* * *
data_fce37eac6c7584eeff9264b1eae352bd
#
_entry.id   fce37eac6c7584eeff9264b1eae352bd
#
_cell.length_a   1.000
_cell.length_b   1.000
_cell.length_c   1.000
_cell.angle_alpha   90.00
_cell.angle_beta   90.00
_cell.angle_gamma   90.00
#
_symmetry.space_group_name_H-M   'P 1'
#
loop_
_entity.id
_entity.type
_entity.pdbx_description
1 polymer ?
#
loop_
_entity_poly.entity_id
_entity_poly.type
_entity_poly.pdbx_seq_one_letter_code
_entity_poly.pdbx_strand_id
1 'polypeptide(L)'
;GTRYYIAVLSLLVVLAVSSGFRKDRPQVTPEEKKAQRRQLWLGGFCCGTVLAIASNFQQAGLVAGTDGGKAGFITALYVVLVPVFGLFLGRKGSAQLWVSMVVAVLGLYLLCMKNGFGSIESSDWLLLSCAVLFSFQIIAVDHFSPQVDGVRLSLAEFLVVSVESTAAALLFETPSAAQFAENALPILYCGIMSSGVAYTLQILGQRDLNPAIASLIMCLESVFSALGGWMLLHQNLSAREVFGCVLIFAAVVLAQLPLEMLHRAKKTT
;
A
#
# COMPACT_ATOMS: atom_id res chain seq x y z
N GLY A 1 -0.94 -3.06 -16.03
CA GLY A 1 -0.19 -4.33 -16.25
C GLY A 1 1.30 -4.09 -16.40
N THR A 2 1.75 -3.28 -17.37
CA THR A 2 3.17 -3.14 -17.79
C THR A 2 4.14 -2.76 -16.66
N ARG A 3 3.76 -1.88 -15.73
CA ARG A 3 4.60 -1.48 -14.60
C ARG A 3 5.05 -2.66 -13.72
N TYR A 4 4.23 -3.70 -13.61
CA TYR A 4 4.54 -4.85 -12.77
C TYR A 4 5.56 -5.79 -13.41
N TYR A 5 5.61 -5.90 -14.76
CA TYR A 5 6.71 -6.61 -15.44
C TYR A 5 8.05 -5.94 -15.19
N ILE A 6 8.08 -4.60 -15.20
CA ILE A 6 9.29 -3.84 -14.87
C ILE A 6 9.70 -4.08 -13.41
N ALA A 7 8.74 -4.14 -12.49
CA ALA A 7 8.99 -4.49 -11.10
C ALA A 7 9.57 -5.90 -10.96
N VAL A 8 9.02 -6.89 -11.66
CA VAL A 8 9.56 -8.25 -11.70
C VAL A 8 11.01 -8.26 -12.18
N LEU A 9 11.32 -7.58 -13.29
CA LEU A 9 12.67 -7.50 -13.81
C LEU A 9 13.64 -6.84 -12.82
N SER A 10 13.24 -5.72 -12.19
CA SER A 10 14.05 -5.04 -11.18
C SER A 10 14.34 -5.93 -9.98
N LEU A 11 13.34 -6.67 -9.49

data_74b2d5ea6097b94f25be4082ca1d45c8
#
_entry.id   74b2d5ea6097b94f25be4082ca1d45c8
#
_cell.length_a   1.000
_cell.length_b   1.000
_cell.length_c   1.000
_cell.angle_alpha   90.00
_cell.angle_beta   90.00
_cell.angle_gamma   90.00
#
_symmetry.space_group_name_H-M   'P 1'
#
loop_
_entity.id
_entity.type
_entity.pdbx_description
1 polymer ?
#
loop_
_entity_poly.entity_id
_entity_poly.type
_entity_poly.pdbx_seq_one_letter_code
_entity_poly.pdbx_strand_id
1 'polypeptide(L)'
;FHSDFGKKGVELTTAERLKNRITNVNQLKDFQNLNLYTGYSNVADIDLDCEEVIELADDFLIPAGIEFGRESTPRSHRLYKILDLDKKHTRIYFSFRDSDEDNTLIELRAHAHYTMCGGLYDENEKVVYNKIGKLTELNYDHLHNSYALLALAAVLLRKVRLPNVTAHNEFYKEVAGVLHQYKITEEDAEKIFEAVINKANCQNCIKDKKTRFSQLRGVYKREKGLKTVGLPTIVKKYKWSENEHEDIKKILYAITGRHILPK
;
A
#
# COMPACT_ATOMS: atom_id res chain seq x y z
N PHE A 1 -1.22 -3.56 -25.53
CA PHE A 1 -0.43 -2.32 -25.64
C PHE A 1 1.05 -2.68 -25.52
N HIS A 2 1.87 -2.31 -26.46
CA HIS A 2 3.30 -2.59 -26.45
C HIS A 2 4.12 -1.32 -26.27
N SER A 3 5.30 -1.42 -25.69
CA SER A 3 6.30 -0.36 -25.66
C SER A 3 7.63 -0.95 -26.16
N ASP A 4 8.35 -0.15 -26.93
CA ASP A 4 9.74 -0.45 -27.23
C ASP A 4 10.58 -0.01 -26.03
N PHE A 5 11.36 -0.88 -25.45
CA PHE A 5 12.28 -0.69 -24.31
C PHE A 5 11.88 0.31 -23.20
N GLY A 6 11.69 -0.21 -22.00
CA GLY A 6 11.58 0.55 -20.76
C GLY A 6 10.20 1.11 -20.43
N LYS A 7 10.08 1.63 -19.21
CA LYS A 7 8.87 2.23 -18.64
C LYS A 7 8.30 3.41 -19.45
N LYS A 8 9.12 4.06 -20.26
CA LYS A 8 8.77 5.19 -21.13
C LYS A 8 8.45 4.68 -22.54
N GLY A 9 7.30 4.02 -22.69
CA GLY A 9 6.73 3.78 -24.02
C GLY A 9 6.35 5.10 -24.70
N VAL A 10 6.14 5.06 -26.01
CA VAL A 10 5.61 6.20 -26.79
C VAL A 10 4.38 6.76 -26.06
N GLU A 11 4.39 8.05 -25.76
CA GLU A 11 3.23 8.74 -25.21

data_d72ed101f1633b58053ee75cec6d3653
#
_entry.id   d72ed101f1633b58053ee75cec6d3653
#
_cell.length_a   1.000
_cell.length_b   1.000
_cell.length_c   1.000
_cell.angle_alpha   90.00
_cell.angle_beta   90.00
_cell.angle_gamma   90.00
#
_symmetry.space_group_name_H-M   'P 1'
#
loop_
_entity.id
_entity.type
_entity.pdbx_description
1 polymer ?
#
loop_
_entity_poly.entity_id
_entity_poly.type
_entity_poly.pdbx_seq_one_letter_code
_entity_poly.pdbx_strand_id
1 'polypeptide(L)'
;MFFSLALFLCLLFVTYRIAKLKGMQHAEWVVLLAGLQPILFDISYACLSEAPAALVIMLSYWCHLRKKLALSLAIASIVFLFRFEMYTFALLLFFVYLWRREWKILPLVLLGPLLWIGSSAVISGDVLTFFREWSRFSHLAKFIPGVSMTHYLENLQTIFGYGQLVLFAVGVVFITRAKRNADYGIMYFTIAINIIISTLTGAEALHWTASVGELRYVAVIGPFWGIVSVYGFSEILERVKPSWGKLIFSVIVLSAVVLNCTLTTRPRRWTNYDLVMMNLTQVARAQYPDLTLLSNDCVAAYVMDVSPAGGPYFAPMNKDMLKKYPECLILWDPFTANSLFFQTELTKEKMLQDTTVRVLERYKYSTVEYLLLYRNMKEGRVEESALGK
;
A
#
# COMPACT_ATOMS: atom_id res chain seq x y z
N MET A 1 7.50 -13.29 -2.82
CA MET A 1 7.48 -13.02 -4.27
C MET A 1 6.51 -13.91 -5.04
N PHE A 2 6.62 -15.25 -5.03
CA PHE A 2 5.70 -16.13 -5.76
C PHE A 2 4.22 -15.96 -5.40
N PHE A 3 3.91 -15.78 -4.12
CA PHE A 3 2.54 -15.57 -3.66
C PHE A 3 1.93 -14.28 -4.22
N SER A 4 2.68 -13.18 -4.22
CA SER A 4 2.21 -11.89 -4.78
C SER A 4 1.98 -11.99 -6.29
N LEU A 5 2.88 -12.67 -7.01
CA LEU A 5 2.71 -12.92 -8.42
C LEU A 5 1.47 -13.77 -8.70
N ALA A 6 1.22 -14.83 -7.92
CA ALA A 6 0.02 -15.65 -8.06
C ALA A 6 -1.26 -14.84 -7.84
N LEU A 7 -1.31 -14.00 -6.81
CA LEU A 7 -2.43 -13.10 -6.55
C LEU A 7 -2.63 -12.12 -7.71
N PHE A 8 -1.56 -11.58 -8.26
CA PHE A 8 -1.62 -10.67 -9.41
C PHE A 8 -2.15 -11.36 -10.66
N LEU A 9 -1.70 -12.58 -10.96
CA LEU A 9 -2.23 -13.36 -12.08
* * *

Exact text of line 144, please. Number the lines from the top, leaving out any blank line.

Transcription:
_entity_poly.entity_id